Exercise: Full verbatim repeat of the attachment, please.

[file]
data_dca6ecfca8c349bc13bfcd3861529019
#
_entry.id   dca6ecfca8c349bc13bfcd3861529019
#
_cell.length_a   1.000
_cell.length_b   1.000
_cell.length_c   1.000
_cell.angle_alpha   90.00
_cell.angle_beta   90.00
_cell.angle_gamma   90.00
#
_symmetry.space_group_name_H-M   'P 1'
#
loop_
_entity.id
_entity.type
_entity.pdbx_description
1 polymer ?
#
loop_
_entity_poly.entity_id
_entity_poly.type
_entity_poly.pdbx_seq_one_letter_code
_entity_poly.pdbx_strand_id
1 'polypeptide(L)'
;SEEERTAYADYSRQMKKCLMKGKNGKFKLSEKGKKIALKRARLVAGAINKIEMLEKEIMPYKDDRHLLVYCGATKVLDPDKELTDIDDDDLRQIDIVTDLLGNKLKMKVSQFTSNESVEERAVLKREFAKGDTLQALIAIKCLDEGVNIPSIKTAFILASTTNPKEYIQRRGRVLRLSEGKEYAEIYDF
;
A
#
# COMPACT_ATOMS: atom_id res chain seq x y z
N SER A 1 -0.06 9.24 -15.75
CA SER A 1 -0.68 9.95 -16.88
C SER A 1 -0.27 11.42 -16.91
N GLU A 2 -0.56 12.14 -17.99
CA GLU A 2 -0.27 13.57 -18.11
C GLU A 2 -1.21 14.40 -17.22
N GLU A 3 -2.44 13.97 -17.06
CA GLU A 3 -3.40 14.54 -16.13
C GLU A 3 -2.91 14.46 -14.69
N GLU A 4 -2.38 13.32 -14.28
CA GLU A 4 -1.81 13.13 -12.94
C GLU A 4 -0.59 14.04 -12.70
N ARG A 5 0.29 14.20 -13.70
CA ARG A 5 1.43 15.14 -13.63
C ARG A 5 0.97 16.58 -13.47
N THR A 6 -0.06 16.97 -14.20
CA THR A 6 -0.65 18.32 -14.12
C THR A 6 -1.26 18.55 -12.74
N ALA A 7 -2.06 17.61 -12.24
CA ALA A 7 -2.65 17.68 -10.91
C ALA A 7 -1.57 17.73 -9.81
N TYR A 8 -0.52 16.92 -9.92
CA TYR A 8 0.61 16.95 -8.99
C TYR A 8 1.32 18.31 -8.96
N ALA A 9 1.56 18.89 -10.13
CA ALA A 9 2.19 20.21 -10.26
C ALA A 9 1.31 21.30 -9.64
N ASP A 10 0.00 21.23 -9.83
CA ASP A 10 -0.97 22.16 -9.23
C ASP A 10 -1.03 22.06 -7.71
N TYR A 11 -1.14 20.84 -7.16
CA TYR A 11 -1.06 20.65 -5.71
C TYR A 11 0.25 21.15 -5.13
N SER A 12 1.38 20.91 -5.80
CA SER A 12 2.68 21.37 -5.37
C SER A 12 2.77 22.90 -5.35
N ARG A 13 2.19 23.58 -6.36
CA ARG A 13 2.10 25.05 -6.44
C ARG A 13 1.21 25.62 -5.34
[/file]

data_dca6ecfca8c349bc13bfcd3861529019
#
_entry.id   dca6ecfca8c349bc13bfcd3861529019
#
_cell.length_a   1.000
_cell.length_b   1.000
_cell.length_c   1.000
_cell.angle_alpha   90.00
_cell.angle_beta   90.00
_cell.angle_gamma   90.00
#
_symmetry.space_group_name_H-M   'P 1'
#
loop_
_entity.id
_entity.type
_entity.pdbx_description
1 polymer ?
#
loop_
_entity_poly.entity_id
_entity_poly.type
_entity_poly.pdbx_seq_one_letter_code
_entity_poly.pdbx_strand_id
1 'polypeptide(L)'
;SEEERTAYADYSRQMKKCLMKGKNGKFKLSEKGKKIALKRARLVAGAINKIEMLEKEIMPYKDDRHLLVYCGATKVLDPDKELTDIDDDDLRQIDIVTDLLGNKLKMKVSQFTSNESVEERAVLKREFAKGDTLQALIAIKCLDEGVNIPSIKTAFILASTTNPKEYIQRRGRVLRLSEGKEYAEIYDF
;
A
#
# COMPACT_ATOMS: atom_id res chain seq x y z
N SER A 1 -0.06 9.24 -15.75
CA SER A 1 -0.68 9.95 -16.88
C SER A 1 -0.27 11.42 -16.91
N GLU A 2 -0.56 12.14 -17.99
CA GLU A 2 -0.27 13.57 -18.11
C GLU A 2 -1.21 14.40 -17.22
N GLU A 3 -2.44 13.97 -17.06
CA GLU A 3 -3.40 14.54 -16.13
C GLU A 3 -2.91 14.46 -14.69
N GLU A 4 -2.38 13.32 -14.28
CA GLU A 4 -1.81 13.13 -12.94
C GLU A 4 -0.59 14.04 -12.70
N ARG A 5 0.29 14.20 -13.70
CA ARG A 5 1.43 15.14 -13.63
C ARG A 5 0.97 16.58 -13.47
N THR A 6 -0.06 16.97 -14.20
CA THR A 6 -0.65 18.32 -14.12
C THR A 6 -1.26 18.55 -12.74
N ALA A 7 -2.06 17.61 -12.24
CA ALA A 7 -2.65 17.68 -10.91
C ALA A 7 -1.57 17.73 -9.81
N TYR A 8 -0.52 16.92 -9.92
CA TYR A 8 0.61 16.95 -8.99
C TYR A 8 1.32 18.31 -8.96
N ALA A 9 1.56 18.89 -10.13
CA ALA A 9 2.19 20.21 -10.26
C ALA A 9 1.31 21.30 -9.64
N ASP A 10 0.00 21.23 -9.83
CA ASP A 10 -0.97 22.16 -9.23
C ASP A 10 -1.03 22.06 -7.71
N TYR A 11 -1.14 20.84 -7.16
CA TYR A 11 -1.06 20.65 -5.71
C TYR A 11 0.25 21.15 -5.13
N SER A 12 1.38 20.91 -5.80
CA SER A 12 2.68 21.37 -5.37
C SER A 12 2.77 22.90 -5.35
N ARG A 13 2.19 23.58 -6.36
CA ARG A 13 2.10 25.05 -6.44
C ARG A 13 1.21 25.62 -5.34